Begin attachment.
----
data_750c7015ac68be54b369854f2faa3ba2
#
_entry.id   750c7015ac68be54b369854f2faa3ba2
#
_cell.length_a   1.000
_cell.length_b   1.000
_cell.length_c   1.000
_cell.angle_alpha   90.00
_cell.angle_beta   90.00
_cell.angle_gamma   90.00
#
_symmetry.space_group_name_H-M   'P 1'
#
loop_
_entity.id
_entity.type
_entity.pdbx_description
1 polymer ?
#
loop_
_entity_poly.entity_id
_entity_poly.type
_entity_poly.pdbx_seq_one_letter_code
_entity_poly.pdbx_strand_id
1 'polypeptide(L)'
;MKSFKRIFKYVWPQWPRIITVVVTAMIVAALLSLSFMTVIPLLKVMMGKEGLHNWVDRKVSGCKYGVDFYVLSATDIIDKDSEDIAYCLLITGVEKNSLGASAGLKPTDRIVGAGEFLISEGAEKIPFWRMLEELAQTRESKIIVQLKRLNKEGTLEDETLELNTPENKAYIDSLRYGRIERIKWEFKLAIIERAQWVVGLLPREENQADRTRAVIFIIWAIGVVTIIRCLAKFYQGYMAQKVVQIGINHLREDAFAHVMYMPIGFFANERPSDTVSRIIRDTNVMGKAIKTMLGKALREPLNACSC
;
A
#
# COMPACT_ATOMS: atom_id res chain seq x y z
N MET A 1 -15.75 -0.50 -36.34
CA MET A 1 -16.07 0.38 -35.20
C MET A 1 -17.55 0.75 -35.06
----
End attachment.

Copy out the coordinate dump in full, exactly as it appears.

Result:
data_750c7015ac68be54b369854f2faa3ba2
#
_entry.id   750c7015ac68be54b369854f2faa3ba2
#
_cell.length_a   1.000
_cell.length_b   1.000
_cell.length_c   1.000
_cell.angle_alpha   90.00
_cell.angle_beta   90.00
_cell.angle_gamma   90.00
#
_symmetry.space_group_name_H-M   'P 1'
#
loop_
_entity.id
_entity.type
_entity.pdbx_description
1 polymer ?
#
loop_
_entity_poly.entity_id
_entity_poly.type
_entity_poly.pdbx_seq_one_letter_code
_entity_poly.pdbx_strand_id
1 'polypeptide(L)'
;MKSFKRIFKYVWPQWPRIITVVVTAMIVAALLSLSFMTVIPLLKVMMGKEGLHNWVDRKVSGCKYGVDFYVLSATDIIDKDSEDIAYCLLITGVEKNSLGASAGLKPTDRIVGAGEFLISEGAEKIPFWRMLEELAQTRESKIIVQLKRLNKEGTLEDETLELNTPENKAYIDSLRYGRIERIKWEFKLAIIERAQWVVGLLPREENQADRTRAVIFIIWAIGVVTIIRCLAKFYQGYMAQKVVQIGINHLREDAFAHVMYMPIGFFANERPSDTVSRIIRDTNVMGKAIKTMLGKALREPLNACSC
;
A
#
# COMPACT_ATOMS: atom_id res chain seq x y z
N MET A 1 -15.75 -0.50 -36.34
CA MET A 1 -16.07 0.38 -35.20
C MET A 1 -17.55 0.75 -35.06